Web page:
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  1. Background I initially wanted to build a mining base on Minmus. I had a lot of questions regarding how to create a mining base to its optimal performance – I didn’t just want to haul a lot of machinery and “see what would happen”. I thought maybe I could learn from other people around the internet how they had done it, and possibly also combine my base with math given that this is what is being done by the game engine anyway. The problem with reading about it from others was that it was very hard to find actual data as to why they had done it; it simply was not possible to determine optimal performance by looking at screenshots of other people’s bases and there were very few posts explaining exactly why the combination of machinery was used. The KSP wiki had not been updated for the parts that had changed during different versions, and there was just no guide anywhere properly covering mining bases. I found a very good one (Maximizing Mining Operational Efficiency) which unfortunately was written in 2015 prior to several changes and additions. So, I decided to start creating a summary of the various (sparse) findings, which lead to the idea of this guide. Acknowledgements I’d like to extend thanks to @blakemw, @Z3R0Gravitas, Atomiktoaster and @TokMor for providing a lot of data and content for which this guide relies on. Intro This guide covers mining base should contain to get the most out of it. It already assumes that the reader knows how to mine; the parts, how to find a good ore site as well as how to haul the base to the site. If this is not clear, I would recommend beginning with the Step by Step Mining Guide. Please bear in mind that KSP update v1.0.5 added new parts since the guide was last updated, so it is not fully accurate nor complete. The only parts that are discussed in this guide are the ones that help optimize the efficiency of a mining base. That means that although ore storage is an important part of any mining base, the different containers do not change the efficiency so they have been left out. Only stock parts are taken into account. The guide is written for v1.3 but might be viable for other versions as well. Thermal Efficiency (T) When a part is turned on, its core temperature will rise. The higher the temperature, the more efficient it will be, which leads to higher output rate. After the part surpasses its thermally efficient peak, if there is no cooling that can hold it at that value, it will keep increasing the internal temperature. At this point the output rate will lower because the part will not be as efficient anymore. When the efficiency goes down so will the amount of resource that is being processed, which in turn will lower the temperature. Eventually these equations will balance out where the part is overheated and the output rate is low, but neither values change anymore. The parts need some time to “warm up” before they can convert the maximum amount of resource. The output rate and electricity usage are proportional to its “thermal efficiency”1. The optimal is to have it warm up once and then constantly let it run. The picture below shows a graph that has been plotted to show the difference between the thermal efficiency and the core temperature of a drill. For simplicity, this guide is ignoring any data regarding core temperatures and only relies on the thermal efficiency. A graph depicting relationship of thermal efficiency and core temperature2 Source: [1, 2] Engineer level multiplier (m) Having a Kerbal engineer on board basically adds a multiplier to the effectiveness of the converters and harvesters. The engineer will increase the output rate but that also brings an increase in electricity consumption. The level of the engineer determines the multiplier. If multiple engineers are present, the game engine picks the engineer with the highest level for the calculations. Without an engineer onboard: m = 0.05 The formula with an engineer onboard: m = 0.05 · 4(1 + count(★)) where count(★) represents how many stars the engineer has. This gives the following list: -------- 5% ☆☆☆☆☆ 25% ★☆☆☆☆ 45% ★★☆☆☆ 65% ★★★☆☆ 85% ★★★★☆ 105% ★★★★★ 125% Source: [1, 2] Converters Also known as ISRUs (In-Situ Resource Utilization), these parts convert a type of resource (Ore) to another (Lf+Ox, Monoprop, LqdFuel, Ox). There are two parts that fall in this category; the Mini-ISRU (Convert-O-Tron 125) and the ISRU (Convert-O-Tron 250). If converters are not properly cooled they will eventually overheat and turn off. If the electricity runs out the parts will turn off (and start cooling down), and will turn back on once electricity is available again1. The Mini-ISRU (Convert-O-Tron 125) has a maximum cooling of 50 kW (the maximum cooling it can possibly use), but requires 100 kW. This means no matter how many cooling parts are added it will always overheat. Therefore, the Mini-ISRU can never run constantly, and should only be used for ships with limited space that need to refuel on its own (“planet hoppers”). This ship design isn’t really for mining, so Mini-ISRUs aren’t recommended for mining bases. Furthermore, the presence of an engineer or the engineer level does not affect the Mini-ISRU in any way, despite what its description says2. It is currently unknown if the description is wrong or if the implementation is. The ISRU (Convert-O-Tron 250) is purposely3 designed to run multiple converter processes simultaneously4, each requiring 200 kW of cooling5. Because it has a maximum cooling limitation of 500 kW5, it means it can only run two processes simultaneously without overheating. ISRU Convert-O-Tron 250 running multiple processes4 Source: [1, 2, 3, 4, 5] Electric charge consumed These parts have an Electric charge input, which unfortunately is not the same as the electricity consumed. This “complicates” calculations a bit but is not very difficult to do the math. The Electric charge input is the same for all types of processes; 30 Electric charge/s. The consumption is calculated using the following formula: x · E · T · m Electric charges/s Where the factors are affecting the consumption are: x: the number of processes that are running (always 1 for the Mini-ISRU) E: the electric charge input (30) T: the thermal efficiency of the part m: a multiplier for how skilled an onboard engineer is (see chapter above) Ore consumed The consumption of ore is always proportional to the consumption of electric charges, meaning if only half the electricity is consumed for a conversion process then only half the ore input will be consumed for that process. Because the electricity consumption is determined by the thermal efficiency and the engineer multiplier, then so is also the ore consumption: O · T · m Ore/s Because different processes use different amounts of ore as input it cannot simply be multiplied by x for more processes; they have to be calculated individually and added. The factors used in the calculation are: O: the ore input, which is different for each process T: the thermal efficiency of the part m: a multiplier for how skilled an onboard engineer is (see chapter above) The ore input O is taken from the Wiki for each part: Convert-O-Tron 125 250 Lf+Ox 2.5 ore/s 0.5 ore/s Monoprop 2.5 ore/s 0.5 ore/s LqdFuel 2.25 ore/s 0.45 ore/s Ox 2.75 ore/s 0.55 ore/s A note to the table above: The smaller converter can process more ore per second, but the outputted fuel is lower than for the bigger converter. In other words, it “wastes” a lot of ore. The produced values are covered in the next subchapter. Resource produced Similarly to the consumption, the production is calculated using the formula: R · T · m Units/s Where R is a factor representing the expected resource output of a specific process, taken again from the Wiki: Convert-O-Tron 125 250 Lf+Ox 0.225 Lf/s + 0.275 Ox/s 0.45 Lf/s + 0.55 Ox/s Monoprop 0.5 Monoprop/s 1 Monoprop/s LqdFuel 0.45 Lf/s 0.9 Lf/s Ox 0.55 Ox/s 1.1 Ox/s Example 1: A thermally efficient (T = 1.0) ISRU running Lf+Ox without an engineer onboard will: consume (1 · 30 · 1.0 · 0.05) = 1.5 Electric charges/s consume (0.5 · 1.0 · 0.05) = 0.025 ore/s produce (0.45 · 1.0 · 0.05) = 0.0225 units of Lf/s produce (0.55 · 1.0 · 0.05) = 0.0275 units of Ox/s need 200 kW of cooling. Example 2: A thermally efficient (T = 1.0) ISRU running Lf+Ox with a fully leveled engineer onboard will: consume (1 · 30 · 1.0 · 1.25) = 37.5 Electric charges/s consume (0.5 · 1.0 · 1.25) = 0.625 ore/s produce (0.9 · 1.0 · 1.25) = 1.125 units of Lf/s produce (1.1 · 1.0 · 1.25) = 1.375 units of Ox/s need 200 kW of cooling. Example 3: A thermally efficient (T = 1.0) ISRU running LqdFuel and Ox without an engineer onboard will: consume (2 · 30 · 1.0 · 0.05) = 3 Electric charges/s consume ((0.45 + 0.55) · 1.0 · 0.05) = (1.0 · 1.0 · 0.05) = 0.05 ore/s produce (0.9 · 1.0 · 0.05) = 0.045 units of Lf/s produce (1.1 · 1.0 · 0.05) = 0.055 units of Ox/s need (2 · 200) = 400 kW of cooling. Example 4: A thermally efficient (T = 1.0) ISRU running LqdFuel and Ox with a fully leveled engineer onboard will: consume (2 · 30 · 1.0 · 1.25) = 75 Electric charges/s consume ((0.45 + 0.55) · 1.0 · 1.25) = (1.0 · 1.0 · 1.25) = 1.25 ore/s produce (0.9 · 1.0 · 1.25) = 1.125 units of Lf/s produce (1.1 · 1.0 · 1.25) = 1.375 units of Ox/s need (2 · 200) = 400 kW of cooling. Resource Harvesters The resource harvesting parts are the 'Drill-O-Matic' Mining Excavator (Senior) and the 'Drill-O-Matic Junior' Mining Excavator (Junior). They are both radially mounted harvesters that mine for ore. The Junior requires at least 2.5% ore concentration to function, while the Senior has no restrictions. The Senior harvests 5x more ore than the Junior (assuming equal environmental properties, see the formula below). It weights 5x more, has 5x more energy consumption but costs 6x more. Technically you can purchase 6 Juniors for the price of 1 Senior, but the price difference is so small that this should not affect the decision on which drill to choose. Unlike the converters, the smaller version does not suffer any serious penalty (beside the ore concentration restriction). For bigger mining operations, I personally would just pick the Senior. Keeping the part count down allows the game engine to run at more stable framerates. If the electricity runs out the drill(s) will turn off. However, once the electricity is available again they will not automatically turn back on like the converters do1. Source: [1] Operational modes The resource harvesters have two operational modes; Surface Harvester and Asteroid Harvester. The mode is automatically determined when the part comes in contact with either a surface (planet/moon) or an asteroid. Different modes give it different bonuses. Electric charge consumed Harvesters have a very similar electricity consumption calculation as converters, with the exception that the harvesters have a secondary mode where the consumption is determined differently. The electric charges that a harvester consumes in Surface Harvester mode depends on the type of drill and if there is a Kerbal engineer onboard (as well as its level). It also takes into account the thermal efficiency, i.e. you only pay electricity for actual results. The electric consumption calculation is done using the formula: E · T · m Electric charges/s The factors are the following: E: the electricity required (3 for Junior, 15 for Senior) T: the thermal efficiency of the part m: a multiplier for how skilled an onboard engineer is (see chapter above) For Asteroid Harvester mode, the electric charge consumption is fixed. A Junior uses 0.3 Electric charges/s while a Senior uses 1.5 Electric charges/s. The different modes and drills can be summarized in the following table: Drill-O-Matic Surface Harvester Asteroid Harvester Senior 15 · T · m Electric charges/s 1.5 Electric charges/s Junior 3 · T · m Electric charges/s 0.3 Electric charges/s A side note: a harvester’s electric charge consumption is independent of the site’s ore concentration. Harvest rate The harvest rate is how much ore/s a drill actually harvests after all the factors are taken into account. Given the factors mentioned above we denote a few more factors: B: the base harvest rate, depending on celestial body and drill type c: the site’s ore concentration The base harvest rate B is given as: Drill-O-Matic Surface Harvester Asteroid Harvester Senior 1.5 ore/s 5.0 ore/s Junior 0.3 ore/s 1.0 ore/s Applying the factors to a formula gives, for one drill1: B · c · T · m ore/s Example 1: A thermally efficient (T = 1.0) Senior on a site with 10% ore concentration with a level 2 engineer onboard will: consume (15 · 1.0 · 0.65) = 9.75 Electric charges/s harvest (1.5 · 0.1 · 1.0 · 0.65) = 0.0975 ore/s Example 2: A thermally efficient (T = 1.0) Junior on a site with 10% ore concentration with a level 2 engineer onboard will: consume (3 · 1.0 · 0.65) = 1.95 Electric charges/s harvest (0.3 · 0.1 · 1.0 · 0.65) = 0.0195 ore/s Example 3: A thermally efficient (T = 1.0) Senior on a site with 10% ore concentration with a fully leveled engineer onboard will: consume (15 · 1.0 · 1.25) = 18.75 Electric charges/s harvest (1.5 · 0.1 · 1.0 · 1.25) = 0.1875 ore/s. Example 4: A thermally efficient (T = 1.0) Senior on an asteroid site (c = 1.0) without an engineer onboard will: consume 1.5 Electric charges/s harvest (5.0 · 1.0 · 1.0 · 0.05) = 0.25 ore/s. Example 5: A thermally efficient (T = 1.0) Senior on an asteroid site (c = 1.0) with a fully leveled engineer onboard will: consume 1.5 Electric charges/s harvest (5.0 · 1.0 · 1.0 · 1.25) = 6.25 ore/s. This is the max ore rate a drill can harvest! As a comment to the examples; an exactly equal mining base on an asteroid with a fully leveled engineer will harvest about 640% ore/s compared to having the base on an “okay” site on a moon with an “okay” engineer. The drawback is that asteroids get depleted. Source: [1] Interpreting the in-game menus A typical menu showing information of the drill will look like the picture below: It is important to understand the values that are being presented here: Thermal Efficiency – Percentage for how efficient the drill is based on heat. This value will start at 0%, reach 100%, and lower again if the drill is unable to cool down. This value represents T in formulas. Core Temp – The internal temperature of the part. If the temperature reaches 500K for the Junior it becomes thermally efficient (100%). Ore rate – This is an extremely misleading name/value! It does NOT mean how much ore the drill is currently harvesting per second! It only considers the base harvest rate (B) and the site’s ore concentration (c), i.e. this value is (B · c). It is also wrong to suggest that this value is some form of “highest possible” ore harvest rate that can be achieved on this site, because the engineer multiplier can be more than 100%. Frankly I don’t understand why the developers thought putting half the equation as a data field because it doesn’t really help the player in any way. Furthermore, calling it “ore rate” is technically correct, but is not the final ore rate for the entire drill. Surface Harvester load – Also a poorly chosen name. This value is only available in Surface Harvester mode and not Asteroid Harvester mode, which might be the reason for the name. The value represents the remaining factors of the equation, which takes into account the thermal efficiency (T) and the engineer level onboard (m), i.e. the value shown here is (T · m). This means that as the drill’s Core Temp will rise, so will the Thermal Efficiency, which in turn will make the Surface Harvester load to increase. Multiplying the Ore rate with the Surface Harvester will give the actual ore per second that is being harvested and filled into the ore tanks by this drill. This value can only be seen in the Resource menu for how much ore is being “added” to the ship per second. The value however is rounded in the view, and if multiple drills are running it will show the sum of them all. Example 1: In the picture above, B · c = 0.034250 and T · m = 0.25. The drill is currently harvesting B · c · T · m = 0.034250 · 0.25 = 0.0085625 ore/s. Number of Harvesters per Converter To match the number of drills to a converter, we need to do some calculations. Ideally if you have brought up a converter you want to let it run at 100% or close to that. That means we just need to satisfy the input requirements (electric charge and ore). In this chapter, we will consider the ore. The ore input requirements for the Convert-O-Tron 250 running LqdFuel and Ox is: (0.45 + 0.55) · T · m = 1 · T · m = T · m The ore output of a ‘Drill-O-Matic’ Mining Excavator in Surface Harvester mode is: 1.5 · c · T · m Thus, we need to find the value x, that here will represent how many of drills are needed. We will denote T with subscripts to separate them; the thermal efficiency of a harvester is not the same as of the converter: x · (drill ore output) = (converter ore input) x · (1.5 · c · TH · m) = TC · m If we assume the parts are on the same vehicle, then the modifier m affects both parts equally. We can remove it from the equation: x · (1.5 · c · TH) = TC Similarly, we can assume the parts are running thermally efficient, TH = TC = 1.0: x · (1.5 · c) = 1 Writing the equation on explicit forms: x = 2 / (3c) c = 2 / (3x) This means that the number of drills we will need is only depending on the surface ore concentration! Let’s make a table with some important concentration points. We also recall that a Junior is harvesting 1/5 of the rate of the Senior, so we need 5x more Junior drills to satisfy the Convert-O-Tron 250 ore input: Surface ore concentration Number of Seniors needed Number of Juniors needed 16.66% 4 20 13.33% 5 25 11.11% 6 30 9.52% 7 35 8.33% 8 40 7.41% 9 45 6.66% 10 50 6.06% 11 55 5.56% 12 60 5.13% 13 65 4.76% 14 70 4.44% 15 75 You can of course bring fewer harvesters than what is listed in the table, but that means that the ISRU will not run at its maximum – you’ve just hauled a part to another celestial body that is not running at its full potential. If you bring more drills they will not be running at maximum because the ISRU will not keep up using all the ore they are producing. That again means that you’ve hauled drills that aren’t running at its full potential. If the surface ore concentration is between two values (say at 15%), I would round down the number of drills needed (meaning 5 Seniors). The ISRU will not be at full capacity but I consider it better than bringing too many drills; they are quite big and heavy. You could also try adding Juniors to fill the gap between two numbers of Senior, but that requires a bit more calculations and it will not be covered in this guide. Daylight energy Let’s assume the ore concentration on the surface is 10%. That means an efficient mining base would consist of 7 Seniors and 1 ISRU. We will consider them running at full thermal efficiency with a 5-star engineer onboard (always plan for the “worst” case!). The electric charge consumption of one drill is: B · c · T · m = (15 · 1.0 · 1.25) = 18.75 Electric charges/s The electric charge consumption of one ISRU running LqdFuel and Ox is: (2 · 30 · 1.0 · 1.25) = 75 Electric charges/s The total electric consumption would be: 7 · 18.75 + 75 = 206.25 Electric charges/s Given that a Gigantor XL Solar Array generates 24.4 Electric charge/s, we would need: 206.25 / 24.4 = 8.45 --> 9 panels Cooling I initially wanted to write a chapter about how to properly perform cooling, but after some consideration and the sheer length of this guide I decided not to. BlakeMW’s reply in a Reddit thread is excellent, so I am just going to link to it: How do I calculate how many radiators I need for efficient processes? The computational problem the game engine has to face is - for anyone who has taken a discrete mathematics class - the maximum bipartite matching problem. KSP trivially fails to solve this. There are still a lot of unanswered questions regarding cooling, especially how the engineer (level) helps. Z3R0Gravitas begun an investigation in his thread How are thermal mechanics modified by engineer level?, but did not arrive at any answers it seems. This guide will be updated in the future if any results can be arrived at. Example of an optimized Mining Base ISRU SuperCrawler I am making a note here: huge success. However, due to the extent of this guide I might have made an error or missed something. If this is the case, please highlight it! I wouldn't mind having @RoverDude dropping in and looking through it!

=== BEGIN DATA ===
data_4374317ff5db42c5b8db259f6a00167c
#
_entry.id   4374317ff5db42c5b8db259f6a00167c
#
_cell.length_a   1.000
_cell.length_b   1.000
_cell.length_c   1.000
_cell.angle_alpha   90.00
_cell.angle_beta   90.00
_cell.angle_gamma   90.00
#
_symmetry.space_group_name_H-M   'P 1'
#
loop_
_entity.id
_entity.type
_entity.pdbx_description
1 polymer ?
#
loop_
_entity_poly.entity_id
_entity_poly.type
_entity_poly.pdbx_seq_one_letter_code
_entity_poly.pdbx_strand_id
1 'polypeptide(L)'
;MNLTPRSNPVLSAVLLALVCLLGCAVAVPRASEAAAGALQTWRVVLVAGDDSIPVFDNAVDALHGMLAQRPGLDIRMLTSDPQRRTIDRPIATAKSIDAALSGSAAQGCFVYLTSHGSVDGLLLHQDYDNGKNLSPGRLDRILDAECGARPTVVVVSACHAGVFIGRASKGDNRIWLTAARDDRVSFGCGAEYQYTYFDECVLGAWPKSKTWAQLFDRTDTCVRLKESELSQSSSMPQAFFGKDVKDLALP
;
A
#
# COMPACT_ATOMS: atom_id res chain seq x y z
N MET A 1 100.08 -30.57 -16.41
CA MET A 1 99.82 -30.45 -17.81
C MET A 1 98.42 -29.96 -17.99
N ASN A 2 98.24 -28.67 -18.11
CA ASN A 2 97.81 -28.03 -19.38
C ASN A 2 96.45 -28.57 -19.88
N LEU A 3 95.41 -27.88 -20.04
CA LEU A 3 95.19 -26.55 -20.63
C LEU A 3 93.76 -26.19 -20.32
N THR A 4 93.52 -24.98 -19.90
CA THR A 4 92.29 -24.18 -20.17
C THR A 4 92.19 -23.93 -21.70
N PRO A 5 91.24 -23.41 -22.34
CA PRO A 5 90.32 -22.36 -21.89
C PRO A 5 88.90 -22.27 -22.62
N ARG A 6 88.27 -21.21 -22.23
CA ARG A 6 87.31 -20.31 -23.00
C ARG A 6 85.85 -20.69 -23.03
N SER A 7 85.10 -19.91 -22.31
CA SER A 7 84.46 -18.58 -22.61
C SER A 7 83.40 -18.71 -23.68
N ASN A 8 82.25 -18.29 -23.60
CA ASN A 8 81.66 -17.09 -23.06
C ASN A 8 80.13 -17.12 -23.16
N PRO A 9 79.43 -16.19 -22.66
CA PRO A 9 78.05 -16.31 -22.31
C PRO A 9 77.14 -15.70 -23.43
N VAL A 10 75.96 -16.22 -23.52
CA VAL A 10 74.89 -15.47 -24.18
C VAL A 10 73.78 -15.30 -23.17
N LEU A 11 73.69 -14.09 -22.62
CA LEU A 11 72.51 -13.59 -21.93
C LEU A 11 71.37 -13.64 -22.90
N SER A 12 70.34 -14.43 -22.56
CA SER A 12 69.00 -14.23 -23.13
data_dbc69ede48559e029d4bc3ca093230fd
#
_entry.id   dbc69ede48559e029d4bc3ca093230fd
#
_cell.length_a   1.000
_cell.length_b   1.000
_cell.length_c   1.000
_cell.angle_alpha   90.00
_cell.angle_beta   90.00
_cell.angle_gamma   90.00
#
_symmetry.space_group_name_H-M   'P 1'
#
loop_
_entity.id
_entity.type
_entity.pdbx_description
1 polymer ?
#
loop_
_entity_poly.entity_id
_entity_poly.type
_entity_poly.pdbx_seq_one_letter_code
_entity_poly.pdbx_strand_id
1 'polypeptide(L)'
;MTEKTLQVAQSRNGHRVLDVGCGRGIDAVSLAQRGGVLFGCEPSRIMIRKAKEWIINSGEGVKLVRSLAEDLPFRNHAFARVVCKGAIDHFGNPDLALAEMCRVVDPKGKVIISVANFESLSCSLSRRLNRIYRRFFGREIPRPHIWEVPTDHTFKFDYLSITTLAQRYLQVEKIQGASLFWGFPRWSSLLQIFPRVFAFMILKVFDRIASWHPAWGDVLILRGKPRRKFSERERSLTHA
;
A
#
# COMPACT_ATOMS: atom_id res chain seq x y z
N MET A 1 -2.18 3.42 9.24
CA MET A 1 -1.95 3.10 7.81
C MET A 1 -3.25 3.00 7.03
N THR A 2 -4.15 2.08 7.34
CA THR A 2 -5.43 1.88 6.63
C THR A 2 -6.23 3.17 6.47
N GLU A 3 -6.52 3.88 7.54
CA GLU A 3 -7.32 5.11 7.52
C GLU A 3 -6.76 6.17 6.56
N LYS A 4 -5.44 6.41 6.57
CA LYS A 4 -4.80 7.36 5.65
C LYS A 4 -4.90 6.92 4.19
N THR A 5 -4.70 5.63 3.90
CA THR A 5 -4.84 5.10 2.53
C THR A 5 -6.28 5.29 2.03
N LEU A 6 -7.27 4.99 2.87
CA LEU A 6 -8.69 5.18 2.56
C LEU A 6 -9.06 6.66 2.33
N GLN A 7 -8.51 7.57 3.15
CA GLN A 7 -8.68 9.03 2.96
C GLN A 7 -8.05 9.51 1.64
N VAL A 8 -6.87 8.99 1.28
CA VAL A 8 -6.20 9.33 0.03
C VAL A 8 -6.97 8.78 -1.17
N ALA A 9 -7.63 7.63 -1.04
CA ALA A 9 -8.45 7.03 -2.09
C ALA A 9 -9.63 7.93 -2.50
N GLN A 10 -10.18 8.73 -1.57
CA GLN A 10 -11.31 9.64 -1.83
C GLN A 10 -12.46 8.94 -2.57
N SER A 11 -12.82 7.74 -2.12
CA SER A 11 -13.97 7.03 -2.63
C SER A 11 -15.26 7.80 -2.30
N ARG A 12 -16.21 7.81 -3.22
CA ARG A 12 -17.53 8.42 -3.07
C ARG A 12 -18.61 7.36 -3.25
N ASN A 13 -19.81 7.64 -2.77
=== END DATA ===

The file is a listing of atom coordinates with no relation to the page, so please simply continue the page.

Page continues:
2. I am missing all the resources in the list (Lf, LqdFuel, Ox, Monoprop) Edit: I also remembered some parts. ISRU and SRB!